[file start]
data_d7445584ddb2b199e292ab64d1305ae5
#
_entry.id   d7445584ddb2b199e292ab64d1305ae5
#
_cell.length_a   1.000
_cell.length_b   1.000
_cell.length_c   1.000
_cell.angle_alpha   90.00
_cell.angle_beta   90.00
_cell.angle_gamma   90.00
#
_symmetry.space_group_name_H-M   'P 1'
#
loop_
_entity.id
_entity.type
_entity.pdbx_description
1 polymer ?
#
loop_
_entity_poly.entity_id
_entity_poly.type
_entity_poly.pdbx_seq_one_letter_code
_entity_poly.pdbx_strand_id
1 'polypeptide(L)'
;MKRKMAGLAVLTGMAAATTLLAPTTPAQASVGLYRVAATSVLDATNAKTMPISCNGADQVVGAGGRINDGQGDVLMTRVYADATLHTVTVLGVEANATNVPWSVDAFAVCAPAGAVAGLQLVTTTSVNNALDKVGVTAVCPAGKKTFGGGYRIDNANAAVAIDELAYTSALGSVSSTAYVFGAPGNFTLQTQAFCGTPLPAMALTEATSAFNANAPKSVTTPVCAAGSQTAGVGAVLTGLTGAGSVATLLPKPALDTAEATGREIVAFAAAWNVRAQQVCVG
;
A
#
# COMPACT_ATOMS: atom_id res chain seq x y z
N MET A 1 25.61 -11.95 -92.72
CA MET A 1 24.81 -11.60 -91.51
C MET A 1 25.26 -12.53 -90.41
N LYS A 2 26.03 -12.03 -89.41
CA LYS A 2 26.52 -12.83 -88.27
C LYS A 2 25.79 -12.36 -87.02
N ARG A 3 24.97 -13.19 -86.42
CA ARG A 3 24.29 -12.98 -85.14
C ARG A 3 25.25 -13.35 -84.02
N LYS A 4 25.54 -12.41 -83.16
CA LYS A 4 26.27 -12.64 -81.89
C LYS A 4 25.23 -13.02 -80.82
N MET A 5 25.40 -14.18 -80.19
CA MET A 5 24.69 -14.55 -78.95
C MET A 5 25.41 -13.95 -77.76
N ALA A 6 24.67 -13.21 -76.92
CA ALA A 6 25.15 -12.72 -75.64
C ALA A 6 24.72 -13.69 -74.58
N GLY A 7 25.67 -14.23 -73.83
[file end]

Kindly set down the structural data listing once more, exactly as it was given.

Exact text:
data_d7445584ddb2b199e292ab64d1305ae5
#
_entry.id   d7445584ddb2b199e292ab64d1305ae5
#
_cell.length_a   1.000
_cell.length_b   1.000
_cell.length_c   1.000
_cell.angle_alpha   90.00
_cell.angle_beta   90.00
_cell.angle_gamma   90.00
#
_symmetry.space_group_name_H-M   'P 1'
#
loop_
_entity.id
_entity.type
_entity.pdbx_description
1 polymer ?
#
loop_
_entity_poly.entity_id
_entity_poly.type
_entity_poly.pdbx_seq_one_letter_code
_entity_poly.pdbx_strand_id
1 'polypeptide(L)'
;MKRKMAGLAVLTGMAAATTLLAPTTPAQASVGLYRVAATSVLDATNAKTMPISCNGADQVVGAGGRINDGQGDVLMTRVYADATLHTVTVLGVEANATNVPWSVDAFAVCAPAGAVAGLQLVTTTSVNNALDKVGVTAVCPAGKKTFGGGYRIDNANAAVAIDELAYTSALGSVSSTAYVFGAPGNFTLQTQAFCGTPLPAMALTEATSAFNANAPKSVTTPVCAAGSQTAGVGAVLTGLTGAGSVATLLPKPALDTAEATGREIVAFAAAWNVRAQQVCVG
;
A
#
# COMPACT_ATOMS: atom_id res chain seq x y z
N MET A 1 25.61 -11.95 -92.72
CA MET A 1 24.81 -11.60 -91.51
C MET A 1 25.26 -12.53 -90.41
N LYS A 2 26.03 -12.03 -89.41
CA LYS A 2 26.52 -12.83 -88.27
C LYS A 2 25.79 -12.36 -87.02
N ARG A 3 24.97 -13.19 -86.42
CA ARG A 3 24.29 -12.98 -85.14
C ARG A 3 25.25 -13.35 -84.02
N LYS A 4 25.54 -12.41 -83.16
CA LYS A 4 26.27 -12.64 -81.89
C LYS A 4 25.23 -13.02 -80.82
N MET A 5 25.40 -14.18 -80.19
CA MET A 5 24.69 -14.55 -78.95
C MET A 5 25.41 -13.95 -77.76
N ALA A 6 24.67 -13.21 -76.92
CA ALA A 6 25.15 -12.72 -75.64
C ALA A 6 24.72 -13.69 -74.58
N GLY A 7 25.67 -14.23 -73.83